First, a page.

——What sort of genre do young people like today, according to data? 

Taniguchi: According to a survey SHIBUYA109 lab. (SHIBUYA109 lab. Trend Forecast 2021, a survey targeted at 15 to 24-year-old girls/women) released the other day, sentimental hip hop was among the popular ones in their artists’ category. Social media users like using songs by artists who embody their emotions, like Takaya Kawasaki and Yuri. Plus, hip hop is trendy, so I assume that’s why sentimental hip hop is popular. 

There’s the view that genres don’t matter anymore. King Gnu makes a blend of rock and other genres, and K-pop is a mix of western music and J-pop. There are so many songs with different elements that it’s impossible to say, “This is hip hop, and this is rock music.” Regardless of genres, everyone has their preferences and trend radar. Many young people choose what to listen to according to those factors like, “I’m going to listen to this because I like it and it’s trendy.” Various kinds of playlists are available on streaming services. We live in an era where we have a higher chance of discovering songs we like by not being limited by genres. 

——As you said, sentimental acoustic songs and hip hop are trendy, but songs made by those with a Vocaloid background are popular too. Why do you think that is? 

Taniguchi: I feel like people with a Vocaloid background such as Kenshi Yonezu are more visible now because back then, you could only listen to such music on Niconico (a Japanese video-sharing platform) until it started being available on different platforms. More people started listening to it after that. Also, making music on a computer is faster than making music with a band, which is why they can release music at a more frequent pace. The strength of this type of music is not letting the listener get bored and ditch it.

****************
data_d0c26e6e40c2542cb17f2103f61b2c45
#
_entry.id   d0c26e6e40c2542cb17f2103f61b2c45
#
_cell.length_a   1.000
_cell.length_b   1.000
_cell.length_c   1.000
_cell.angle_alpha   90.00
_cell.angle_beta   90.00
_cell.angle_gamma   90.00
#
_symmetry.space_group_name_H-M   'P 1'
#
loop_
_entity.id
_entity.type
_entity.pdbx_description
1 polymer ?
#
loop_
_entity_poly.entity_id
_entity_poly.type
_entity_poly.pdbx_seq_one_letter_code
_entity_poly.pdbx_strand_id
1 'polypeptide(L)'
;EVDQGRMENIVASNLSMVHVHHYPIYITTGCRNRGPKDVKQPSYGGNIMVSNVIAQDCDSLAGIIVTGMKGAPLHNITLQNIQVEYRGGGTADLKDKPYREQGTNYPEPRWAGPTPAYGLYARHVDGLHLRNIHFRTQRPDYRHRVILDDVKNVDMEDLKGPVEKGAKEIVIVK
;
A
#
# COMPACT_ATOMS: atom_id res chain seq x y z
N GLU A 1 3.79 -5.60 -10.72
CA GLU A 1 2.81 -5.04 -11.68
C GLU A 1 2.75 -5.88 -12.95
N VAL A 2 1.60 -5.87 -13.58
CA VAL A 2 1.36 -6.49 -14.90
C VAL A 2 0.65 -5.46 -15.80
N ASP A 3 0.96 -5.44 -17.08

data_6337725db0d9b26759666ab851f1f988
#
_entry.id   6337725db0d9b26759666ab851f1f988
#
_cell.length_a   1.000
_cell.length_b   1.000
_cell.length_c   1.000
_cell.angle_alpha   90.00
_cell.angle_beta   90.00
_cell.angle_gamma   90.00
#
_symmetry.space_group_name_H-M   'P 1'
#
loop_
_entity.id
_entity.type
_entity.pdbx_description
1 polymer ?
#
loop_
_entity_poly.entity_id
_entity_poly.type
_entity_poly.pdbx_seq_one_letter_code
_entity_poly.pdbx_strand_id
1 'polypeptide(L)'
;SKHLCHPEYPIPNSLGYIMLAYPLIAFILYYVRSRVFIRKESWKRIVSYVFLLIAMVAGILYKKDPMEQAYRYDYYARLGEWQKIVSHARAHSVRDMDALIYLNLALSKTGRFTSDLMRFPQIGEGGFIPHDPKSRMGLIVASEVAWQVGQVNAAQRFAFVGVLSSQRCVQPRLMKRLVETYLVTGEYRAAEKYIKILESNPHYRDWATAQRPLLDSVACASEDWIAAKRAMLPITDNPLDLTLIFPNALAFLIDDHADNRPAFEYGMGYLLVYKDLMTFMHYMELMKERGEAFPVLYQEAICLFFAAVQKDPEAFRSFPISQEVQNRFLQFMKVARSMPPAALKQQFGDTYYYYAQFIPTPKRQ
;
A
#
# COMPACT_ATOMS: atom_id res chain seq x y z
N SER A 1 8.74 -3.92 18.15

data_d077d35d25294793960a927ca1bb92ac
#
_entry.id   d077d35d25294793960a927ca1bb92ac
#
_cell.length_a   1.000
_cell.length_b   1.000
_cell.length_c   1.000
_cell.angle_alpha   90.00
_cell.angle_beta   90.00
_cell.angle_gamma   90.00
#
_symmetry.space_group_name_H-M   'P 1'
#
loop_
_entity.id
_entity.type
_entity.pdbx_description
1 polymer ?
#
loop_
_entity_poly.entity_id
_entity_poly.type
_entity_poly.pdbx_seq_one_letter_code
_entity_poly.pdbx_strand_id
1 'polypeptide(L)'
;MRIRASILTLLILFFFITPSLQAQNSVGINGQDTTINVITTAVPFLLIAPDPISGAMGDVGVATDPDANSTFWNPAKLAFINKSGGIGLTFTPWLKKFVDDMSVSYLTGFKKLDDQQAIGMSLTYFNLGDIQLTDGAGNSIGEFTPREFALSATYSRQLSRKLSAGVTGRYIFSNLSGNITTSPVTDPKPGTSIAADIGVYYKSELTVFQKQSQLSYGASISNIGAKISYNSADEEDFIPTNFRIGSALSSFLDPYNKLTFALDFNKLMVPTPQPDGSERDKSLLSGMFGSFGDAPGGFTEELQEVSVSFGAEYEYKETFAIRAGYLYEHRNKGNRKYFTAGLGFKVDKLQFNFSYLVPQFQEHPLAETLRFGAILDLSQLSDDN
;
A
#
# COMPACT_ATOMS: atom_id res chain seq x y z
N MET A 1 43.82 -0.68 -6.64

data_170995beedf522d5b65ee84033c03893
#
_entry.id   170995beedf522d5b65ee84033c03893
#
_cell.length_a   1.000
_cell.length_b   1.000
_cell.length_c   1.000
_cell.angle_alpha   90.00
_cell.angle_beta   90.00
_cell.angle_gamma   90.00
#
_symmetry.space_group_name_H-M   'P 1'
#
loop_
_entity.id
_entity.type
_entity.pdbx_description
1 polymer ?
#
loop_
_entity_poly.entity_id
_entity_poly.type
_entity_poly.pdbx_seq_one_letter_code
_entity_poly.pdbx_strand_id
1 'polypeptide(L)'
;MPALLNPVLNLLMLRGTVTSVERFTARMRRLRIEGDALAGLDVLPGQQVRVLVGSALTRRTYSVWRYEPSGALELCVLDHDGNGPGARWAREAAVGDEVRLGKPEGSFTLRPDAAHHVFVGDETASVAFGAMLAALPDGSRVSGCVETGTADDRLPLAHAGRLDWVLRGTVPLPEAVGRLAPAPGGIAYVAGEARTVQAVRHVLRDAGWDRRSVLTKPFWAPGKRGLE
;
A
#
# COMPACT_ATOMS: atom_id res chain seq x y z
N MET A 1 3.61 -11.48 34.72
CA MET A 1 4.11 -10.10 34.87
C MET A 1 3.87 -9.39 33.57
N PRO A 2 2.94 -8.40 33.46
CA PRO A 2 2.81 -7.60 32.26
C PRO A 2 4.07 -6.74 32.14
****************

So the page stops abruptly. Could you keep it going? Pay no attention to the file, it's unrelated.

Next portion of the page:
“Uyamuya” by SixTONES has a Vocaloid sound and feel, and the music video does too. Until now, there weren’t many Vocaloid-sounding songs from Johnny’s (a Japanese talent agency), but starting from SixTONES and Snow Man, things are changing. It’s interesting because Johnny’s groups are doing a lot of things outside their comfort zone. Perhaps they want to gain new fans (laughs). “Uyamuya” has quite a few plays, and I assume people that aren’t Johnny’s fans and people who like Vocaloid music listen to that song too. 

——In a world where streaming songs is at its peak, what do you think is the consumerist behavior and psychology of people who still buy or rent CDs? 

Taniguchi: According to our research at the content business lab, teenage girls buy CDs the most. To be more specific, many of them are idol fans. It seems like they show their support for idols by purchasing their CDs. Aside from such figures, YOASOBI’s CDs are popular too. You need to do something special if you want your CDs to sell. Unless they’re value-added, people would be like, “I can stream it, anyway.” People are buying CDs as merchandise.